So how did I find it?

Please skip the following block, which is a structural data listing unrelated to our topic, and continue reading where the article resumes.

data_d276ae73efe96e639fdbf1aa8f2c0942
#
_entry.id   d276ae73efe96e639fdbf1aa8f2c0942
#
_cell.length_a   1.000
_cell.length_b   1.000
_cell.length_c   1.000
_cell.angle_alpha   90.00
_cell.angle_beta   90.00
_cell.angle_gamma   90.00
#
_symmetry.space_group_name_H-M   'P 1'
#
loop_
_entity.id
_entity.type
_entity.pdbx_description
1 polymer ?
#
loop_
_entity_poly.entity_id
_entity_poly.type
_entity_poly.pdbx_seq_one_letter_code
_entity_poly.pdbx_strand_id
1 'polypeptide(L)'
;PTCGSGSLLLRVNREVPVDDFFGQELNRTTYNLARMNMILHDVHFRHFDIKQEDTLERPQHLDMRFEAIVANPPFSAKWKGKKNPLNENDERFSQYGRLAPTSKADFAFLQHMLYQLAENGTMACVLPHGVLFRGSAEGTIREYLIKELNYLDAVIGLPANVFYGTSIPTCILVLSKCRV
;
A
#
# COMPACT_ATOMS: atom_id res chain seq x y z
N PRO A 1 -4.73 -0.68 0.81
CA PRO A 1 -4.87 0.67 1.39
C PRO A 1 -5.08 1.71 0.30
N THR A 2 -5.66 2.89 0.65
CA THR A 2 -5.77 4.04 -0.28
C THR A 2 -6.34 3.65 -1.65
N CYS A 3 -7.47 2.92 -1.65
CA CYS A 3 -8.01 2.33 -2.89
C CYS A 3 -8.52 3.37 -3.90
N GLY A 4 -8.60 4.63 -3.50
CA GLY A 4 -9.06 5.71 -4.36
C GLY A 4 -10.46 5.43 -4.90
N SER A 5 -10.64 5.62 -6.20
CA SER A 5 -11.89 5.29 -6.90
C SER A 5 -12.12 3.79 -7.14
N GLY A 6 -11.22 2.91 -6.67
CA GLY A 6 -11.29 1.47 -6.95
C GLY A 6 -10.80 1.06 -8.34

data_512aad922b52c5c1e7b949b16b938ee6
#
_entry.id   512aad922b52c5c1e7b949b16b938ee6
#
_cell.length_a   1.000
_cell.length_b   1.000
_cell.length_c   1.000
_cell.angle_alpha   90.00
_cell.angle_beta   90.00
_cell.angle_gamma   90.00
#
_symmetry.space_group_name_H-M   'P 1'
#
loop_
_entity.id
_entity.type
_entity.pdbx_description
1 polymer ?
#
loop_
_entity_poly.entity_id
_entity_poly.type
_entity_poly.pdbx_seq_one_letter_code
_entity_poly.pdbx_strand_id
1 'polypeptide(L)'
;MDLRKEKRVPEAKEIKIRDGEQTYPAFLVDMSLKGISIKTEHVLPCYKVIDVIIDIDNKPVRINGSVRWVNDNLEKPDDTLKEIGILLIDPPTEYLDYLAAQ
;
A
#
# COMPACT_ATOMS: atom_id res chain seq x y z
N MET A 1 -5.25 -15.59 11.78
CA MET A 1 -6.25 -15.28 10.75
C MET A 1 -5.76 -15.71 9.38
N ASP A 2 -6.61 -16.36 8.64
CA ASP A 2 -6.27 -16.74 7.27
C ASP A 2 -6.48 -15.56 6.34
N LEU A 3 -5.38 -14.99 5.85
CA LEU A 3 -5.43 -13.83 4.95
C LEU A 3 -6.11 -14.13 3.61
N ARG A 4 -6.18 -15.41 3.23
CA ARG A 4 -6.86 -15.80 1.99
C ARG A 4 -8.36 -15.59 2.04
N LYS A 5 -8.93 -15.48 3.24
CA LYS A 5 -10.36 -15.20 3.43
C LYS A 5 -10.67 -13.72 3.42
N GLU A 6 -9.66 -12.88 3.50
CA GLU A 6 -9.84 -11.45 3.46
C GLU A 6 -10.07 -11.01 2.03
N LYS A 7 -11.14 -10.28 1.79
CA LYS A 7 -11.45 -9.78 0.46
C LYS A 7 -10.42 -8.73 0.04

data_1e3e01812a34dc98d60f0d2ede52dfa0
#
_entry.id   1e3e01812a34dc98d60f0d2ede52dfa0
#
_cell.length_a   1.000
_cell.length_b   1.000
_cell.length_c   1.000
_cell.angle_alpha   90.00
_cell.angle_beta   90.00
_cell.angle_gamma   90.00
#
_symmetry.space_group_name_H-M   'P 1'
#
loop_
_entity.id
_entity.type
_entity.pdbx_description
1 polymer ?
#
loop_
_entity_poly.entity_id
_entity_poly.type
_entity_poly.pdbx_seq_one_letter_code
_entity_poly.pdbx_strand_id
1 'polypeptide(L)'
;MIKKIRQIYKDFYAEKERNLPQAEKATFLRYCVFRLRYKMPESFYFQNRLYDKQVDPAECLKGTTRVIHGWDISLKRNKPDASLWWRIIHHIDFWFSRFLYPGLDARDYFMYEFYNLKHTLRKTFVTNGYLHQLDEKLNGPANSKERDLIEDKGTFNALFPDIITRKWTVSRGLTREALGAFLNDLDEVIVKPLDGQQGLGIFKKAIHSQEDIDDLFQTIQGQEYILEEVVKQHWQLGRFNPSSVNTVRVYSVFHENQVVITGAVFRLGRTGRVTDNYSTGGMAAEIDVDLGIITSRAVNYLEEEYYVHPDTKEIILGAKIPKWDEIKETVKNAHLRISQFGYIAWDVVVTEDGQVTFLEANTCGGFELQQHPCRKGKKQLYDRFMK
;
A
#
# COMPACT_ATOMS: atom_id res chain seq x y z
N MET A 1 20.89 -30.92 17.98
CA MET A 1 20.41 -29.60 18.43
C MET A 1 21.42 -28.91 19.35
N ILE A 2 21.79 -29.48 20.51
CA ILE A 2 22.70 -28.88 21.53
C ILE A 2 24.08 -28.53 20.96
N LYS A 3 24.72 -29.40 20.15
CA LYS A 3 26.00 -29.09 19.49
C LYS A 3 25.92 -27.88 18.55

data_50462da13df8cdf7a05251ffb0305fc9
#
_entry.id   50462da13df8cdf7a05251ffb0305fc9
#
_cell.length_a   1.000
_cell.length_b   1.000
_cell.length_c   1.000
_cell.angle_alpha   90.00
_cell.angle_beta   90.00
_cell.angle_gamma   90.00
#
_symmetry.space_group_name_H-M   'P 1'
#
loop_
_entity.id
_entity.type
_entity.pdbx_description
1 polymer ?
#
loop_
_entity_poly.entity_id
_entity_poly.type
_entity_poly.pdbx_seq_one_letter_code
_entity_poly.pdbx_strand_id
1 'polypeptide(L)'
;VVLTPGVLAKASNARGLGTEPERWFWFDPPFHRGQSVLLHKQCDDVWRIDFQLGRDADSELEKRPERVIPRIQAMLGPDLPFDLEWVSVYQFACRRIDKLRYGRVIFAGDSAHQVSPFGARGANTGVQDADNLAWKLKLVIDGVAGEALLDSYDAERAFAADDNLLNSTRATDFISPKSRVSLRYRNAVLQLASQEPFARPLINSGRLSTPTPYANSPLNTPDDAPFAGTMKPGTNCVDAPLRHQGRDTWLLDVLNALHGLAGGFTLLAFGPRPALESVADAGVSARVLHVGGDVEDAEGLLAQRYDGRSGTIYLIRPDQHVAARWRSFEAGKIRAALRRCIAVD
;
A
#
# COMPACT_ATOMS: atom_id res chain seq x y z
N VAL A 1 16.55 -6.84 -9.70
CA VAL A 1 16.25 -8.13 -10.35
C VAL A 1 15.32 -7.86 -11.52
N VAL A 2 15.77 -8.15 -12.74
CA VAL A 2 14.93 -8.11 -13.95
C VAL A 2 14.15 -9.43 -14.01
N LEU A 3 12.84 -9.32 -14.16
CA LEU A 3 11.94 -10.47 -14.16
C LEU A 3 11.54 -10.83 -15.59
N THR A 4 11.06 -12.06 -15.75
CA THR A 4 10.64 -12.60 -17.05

How I got to where I am now... Early May I discovered a bumpy lump in my right breast. I googled what a cancerous lump might feel like... hard, like a rock and bumpy yet immovable. That's what mine felt like but I was not alarmed for many many lumps described on the internet were described as such were normal and or benign. So I called my OB/GYN and was told that I was about old enough to have a mammogram now - yeah! it's like turning 16 all overagain, I'm of legal age and finally I can date...And finally I can have my boob squished into pancake form - yoohoo!! My mammogram appt was Friday May 21st at St Marks Hospital. Dressed in my school scrubs uniform, I skipped my way into the office and willfully handed over the breast in question. After several mammogram images and an ultrasound I was escorted by a Navigator nurse to the radiologist room where I was told that there was a mass and high mounts of calcification in the lower hemisphere of my breast which was "concerning". Does that mean it's cancer? I asked. It may or may not be is what I was told. The radiologist closed our discussion with "I'm sorry I don't have better news, good luck" and disappeared. I called Dan to immediately come to the hospital. After he heard the news, it seemed a little bit of his life had been sucked from his body. Although the news had't confirmed anything, I felt scared but a peace at the same time. The following Tuesday May 25th I met my surgeon Dr. Naylor and on Wednesday had a biopsy. Late Friday May 28th the pathology report came in and I was diagonsed with breast caner. I had DCIS (Ductal Carcinoma In Situ) as well as Invasive Ductal Carcinoma. That evening I knew I was going to have a mastectomy the following week. On Tuesday June 1st I met with my general surgeon and then my plastic surgeon. Surgery was scheduled for Thursday June 3rd. Before surgery I was injected with a radioactive dye that would follow the path of the ducts to the lymph nodes where the sentinel node would be located, removed and tested immediately for cancer. Because that first node test was positive, 19 lymph nodes were removed.